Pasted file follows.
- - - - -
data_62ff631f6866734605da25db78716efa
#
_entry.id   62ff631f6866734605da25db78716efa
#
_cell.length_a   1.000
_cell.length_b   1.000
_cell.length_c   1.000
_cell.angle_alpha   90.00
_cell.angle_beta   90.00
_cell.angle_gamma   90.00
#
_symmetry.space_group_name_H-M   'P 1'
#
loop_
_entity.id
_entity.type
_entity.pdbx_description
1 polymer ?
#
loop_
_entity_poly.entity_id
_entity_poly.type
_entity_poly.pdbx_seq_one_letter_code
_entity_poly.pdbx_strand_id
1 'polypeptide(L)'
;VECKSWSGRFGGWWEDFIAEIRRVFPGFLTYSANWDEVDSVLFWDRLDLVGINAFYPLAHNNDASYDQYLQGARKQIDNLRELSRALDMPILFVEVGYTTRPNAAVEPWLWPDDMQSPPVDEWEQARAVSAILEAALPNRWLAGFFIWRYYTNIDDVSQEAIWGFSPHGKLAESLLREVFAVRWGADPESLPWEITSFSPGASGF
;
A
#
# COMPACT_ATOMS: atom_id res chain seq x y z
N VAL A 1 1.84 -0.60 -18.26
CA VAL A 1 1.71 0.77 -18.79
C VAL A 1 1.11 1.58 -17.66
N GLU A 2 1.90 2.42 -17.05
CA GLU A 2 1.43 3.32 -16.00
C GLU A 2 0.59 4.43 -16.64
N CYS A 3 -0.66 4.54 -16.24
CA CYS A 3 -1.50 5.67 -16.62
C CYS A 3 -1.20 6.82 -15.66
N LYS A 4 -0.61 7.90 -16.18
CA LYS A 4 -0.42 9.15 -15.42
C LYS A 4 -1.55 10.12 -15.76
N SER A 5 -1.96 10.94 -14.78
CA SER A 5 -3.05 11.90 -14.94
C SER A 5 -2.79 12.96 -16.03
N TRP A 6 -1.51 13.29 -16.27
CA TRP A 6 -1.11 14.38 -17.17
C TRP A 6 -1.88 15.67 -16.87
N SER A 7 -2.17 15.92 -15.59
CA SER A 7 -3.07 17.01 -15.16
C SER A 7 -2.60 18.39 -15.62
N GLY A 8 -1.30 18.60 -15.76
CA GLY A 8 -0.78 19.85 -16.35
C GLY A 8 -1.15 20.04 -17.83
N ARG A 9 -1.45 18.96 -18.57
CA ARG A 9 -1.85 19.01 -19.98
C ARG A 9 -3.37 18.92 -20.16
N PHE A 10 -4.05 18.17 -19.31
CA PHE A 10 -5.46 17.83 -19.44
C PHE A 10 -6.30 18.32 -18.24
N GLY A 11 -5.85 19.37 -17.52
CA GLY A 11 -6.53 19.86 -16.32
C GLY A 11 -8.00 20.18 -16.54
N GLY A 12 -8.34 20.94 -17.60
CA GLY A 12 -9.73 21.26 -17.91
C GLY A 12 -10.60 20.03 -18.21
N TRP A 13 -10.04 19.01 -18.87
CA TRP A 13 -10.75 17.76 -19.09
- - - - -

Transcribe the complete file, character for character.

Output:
data_62ff631f6866734605da25db78716efa
#
_entry.id   62ff631f6866734605da25db78716efa
#
_cell.length_a   1.000
_cell.length_b   1.000
_cell.length_c   1.000
_cell.angle_alpha   90.00
_cell.angle_beta   90.00
_cell.angle_gamma   90.00
#
_symmetry.space_group_name_H-M   'P 1'
#
loop_
_entity.id
_entity.type
_entity.pdbx_description
1 polymer ?
#
loop_
_entity_poly.entity_id
_entity_poly.type
_entity_poly.pdbx_seq_one_letter_code
_entity_poly.pdbx_strand_id
1 'polypeptide(L)'
;VECKSWSGRFGGWWEDFIAEIRRVFPGFLTYSANWDEVDSVLFWDRLDLVGINAFYPLAHNNDASYDQYLQGARKQIDNLRELSRALDMPILFVEVGYTTRPNAAVEPWLWPDDMQSPPVDEWEQARAVSAILEAALPNRWLAGFFIWRYYTNIDDVSQEAIWGFSPHGKLAESLLREVFAVRWGADPESLPWEITSFSPGASGF
;
A
#
# COMPACT_ATOMS: atom_id res chain seq x y z
N VAL A 1 1.84 -0.60 -18.26
CA VAL A 1 1.71 0.77 -18.79
C VAL A 1 1.11 1.58 -17.66
N GLU A 2 1.90 2.42 -17.05
CA GLU A 2 1.43 3.32 -16.00
C GLU A 2 0.59 4.43 -16.64
N CYS A 3 -0.66 4.54 -16.24
CA CYS A 3 -1.50 5.67 -16.62
C CYS A 3 -1.20 6.82 -15.66
N LYS A 4 -0.61 7.90 -16.18
CA LYS A 4 -0.42 9.15 -15.42
C LYS A 4 -1.55 10.12 -15.76
N SER A 5 -1.96 10.94 -14.78
CA SER A 5 -3.05 11.90 -14.94
C SER A 5 -2.79 12.96 -16.03
N TRP A 6 -1.51 13.29 -16.27
CA TRP A 6 -1.11 14.38 -17.17
C TRP A 6 -1.88 15.67 -16.87
N SER A 7 -2.17 15.92 -15.59
CA SER A 7 -3.07 17.01 -15.16
C SER A 7 -2.60 18.39 -15.62
N GLY A 8 -1.30 18.60 -15.76
CA GLY A 8 -0.78 19.85 -16.35
C GLY A 8 -1.15 20.04 -17.83
N ARG A 9 -1.45 18.96 -18.57
CA ARG A 9 -1.85 19.01 -19.98
C ARG A 9 -3.37 18.92 -20.16
N PHE A 10 -4.05 18.17 -19.31
CA PHE A 10 -5.46 17.83 -19.44
C PHE A 10 -6.30 18.32 -18.24
N GLY A 11 -5.85 19.37 -17.52
CA GLY A 11 -6.53 19.86 -16.32
C GLY A 11 -8.00 20.18 -16.54
N GLY A 12 -8.34 20.94 -17.60
CA GLY A 12 -9.73 21.26 -17.91
C GLY A 12 -10.60 20.03 -18.21
N TRP A 13 -10.04 19.01 -18.87
CA TRP A 13 -10.75 17.76 -19.09